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Clerks II review

Twelve years is a long time to wait for a sequel. So long in fact, that it’s easy to forget what an era-defining, indie eye-popper Clerks was. Shot in moody monochrome for just $27,000 and pocket change, its stupid-simple concept – slackers shooting the breeze instead of working their McJobs – distilled the pop-culture-but-no-future essence of Generations X, Y and Z. It was smart, it was scabrous, and it had a chick screwing a dead guy in a convenience store bathroom.

Clerks II, then: same shit, different movie, with Dante and Randal still in New Jersey and still cashing paychecks from McJobs (the burnt down QuickStop being replaced by Formica burger joint Mooby’s). However, this time around it doesn’t so much define an era as mark its passing, as slacker slouching gives way to thirtysomething responsibilities like marriage, mortgages and making babies. Oh, and it’s shot in colour, not black and white, and doesn’t have any necrophilia.

But it is funny. Hilariously, hernia-inducingly funny. We’re talking so funny you’d rather pee in your Sprite than miss anything by going to the bathroom. So funny you’ll choke on your own guffaws, then take a slurp from the drink you just leaked in. That is, of course, as long as you’re not offended by the racial slur “porch monkey” (“It’s being reclaimed!”) or the sight of an overweight swinger playing Donkey Kong with a real, live ass of the four-legged variety (“inter-species erotica”, apparently).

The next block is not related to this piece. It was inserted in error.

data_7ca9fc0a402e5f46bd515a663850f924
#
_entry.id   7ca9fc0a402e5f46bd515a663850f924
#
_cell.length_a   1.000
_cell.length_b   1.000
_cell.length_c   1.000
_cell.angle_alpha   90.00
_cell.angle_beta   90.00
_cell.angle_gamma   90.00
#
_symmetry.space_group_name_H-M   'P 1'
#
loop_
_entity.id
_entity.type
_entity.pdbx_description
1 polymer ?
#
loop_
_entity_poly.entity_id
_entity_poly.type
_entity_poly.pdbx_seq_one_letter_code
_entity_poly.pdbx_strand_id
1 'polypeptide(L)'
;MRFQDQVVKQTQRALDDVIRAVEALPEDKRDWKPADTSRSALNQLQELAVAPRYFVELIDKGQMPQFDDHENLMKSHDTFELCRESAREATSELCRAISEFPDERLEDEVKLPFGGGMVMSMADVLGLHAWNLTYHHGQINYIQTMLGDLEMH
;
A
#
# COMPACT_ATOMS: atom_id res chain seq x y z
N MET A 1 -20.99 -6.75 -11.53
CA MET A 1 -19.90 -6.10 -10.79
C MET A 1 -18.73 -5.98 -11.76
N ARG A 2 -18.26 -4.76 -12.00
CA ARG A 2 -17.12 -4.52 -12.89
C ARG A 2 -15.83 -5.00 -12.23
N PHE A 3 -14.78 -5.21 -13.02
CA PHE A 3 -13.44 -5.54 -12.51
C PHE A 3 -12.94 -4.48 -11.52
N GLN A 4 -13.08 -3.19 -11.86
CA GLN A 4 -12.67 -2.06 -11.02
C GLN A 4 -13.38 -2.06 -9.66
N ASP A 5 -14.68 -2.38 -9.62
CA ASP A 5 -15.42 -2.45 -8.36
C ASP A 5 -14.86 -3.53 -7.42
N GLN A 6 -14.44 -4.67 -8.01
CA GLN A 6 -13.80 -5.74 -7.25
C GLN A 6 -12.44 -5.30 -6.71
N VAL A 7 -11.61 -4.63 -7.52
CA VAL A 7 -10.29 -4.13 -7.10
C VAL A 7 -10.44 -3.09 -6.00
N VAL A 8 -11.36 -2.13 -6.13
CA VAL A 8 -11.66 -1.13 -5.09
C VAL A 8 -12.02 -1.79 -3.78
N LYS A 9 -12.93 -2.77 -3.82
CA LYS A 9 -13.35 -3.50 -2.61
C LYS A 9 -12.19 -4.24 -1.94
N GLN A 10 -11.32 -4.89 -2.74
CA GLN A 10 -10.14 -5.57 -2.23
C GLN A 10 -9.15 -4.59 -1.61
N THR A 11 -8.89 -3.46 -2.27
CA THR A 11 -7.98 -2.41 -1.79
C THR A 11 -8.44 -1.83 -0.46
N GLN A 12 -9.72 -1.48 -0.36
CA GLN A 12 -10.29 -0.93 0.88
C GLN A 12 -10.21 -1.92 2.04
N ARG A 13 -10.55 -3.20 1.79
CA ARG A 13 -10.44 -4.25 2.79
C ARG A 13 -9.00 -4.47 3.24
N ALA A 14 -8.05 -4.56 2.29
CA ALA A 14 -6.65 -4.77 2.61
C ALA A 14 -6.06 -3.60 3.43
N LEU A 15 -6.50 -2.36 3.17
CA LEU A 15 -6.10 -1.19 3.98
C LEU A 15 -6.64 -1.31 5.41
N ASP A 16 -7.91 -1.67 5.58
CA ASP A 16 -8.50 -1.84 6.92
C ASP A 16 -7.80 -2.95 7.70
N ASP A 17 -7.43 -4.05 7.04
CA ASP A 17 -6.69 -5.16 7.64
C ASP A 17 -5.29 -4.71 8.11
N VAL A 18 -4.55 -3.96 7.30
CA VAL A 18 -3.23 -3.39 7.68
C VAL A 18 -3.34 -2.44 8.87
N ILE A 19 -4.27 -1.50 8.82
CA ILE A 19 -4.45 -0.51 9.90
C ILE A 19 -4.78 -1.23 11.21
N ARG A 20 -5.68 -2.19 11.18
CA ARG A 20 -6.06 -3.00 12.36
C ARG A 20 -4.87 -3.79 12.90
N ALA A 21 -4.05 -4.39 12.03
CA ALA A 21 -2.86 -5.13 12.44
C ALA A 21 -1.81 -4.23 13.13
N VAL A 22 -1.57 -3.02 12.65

But for all the (extreme) crudity, it’s also surprisingly touching. Smith has finally found the balance between so coarse your-mother-wouldn’t-like-it humour and sloppy sentiment that he’s been searching for since, like, forever. Riffs on the scariness of oversized clitorises (“It’s so big it’s almost like a little cock; the next stop is a guy with an oversized cock”) cosy up next to a tender romance between Dante and Mooby’s manager Becky (Rosario Dawson, who’s the beating heart of the movie). Then there’s the revenge of the nerd: more movie references than Halliwell’s Film Guide, not to mention frantic fan fights between Randal and virgin Jesus-freak co-worker Elias (Trevor Fehrman, a comic talent to watch) in which GoBots vs Transformers and Star Wars vs The Lord Of The Rings are brilliantly sorted out (Randal: “All those Rings movies were just three hours of people walking. Even the trees walked!”).

 

From Mallrats to Jersey Girl, Smith has proved an uneven and sometimes frustrating filmmaker (even for his fans). How ironic that after vowing never to return, he’s finally found his stride by going back to the genesis of his “View Askewniverse”. Question is what will he do for an encore? Clerks III please, Kev.

Everything you could want from a sequel and much, much more, Clerks II reminds us why we love Kevin Smith.

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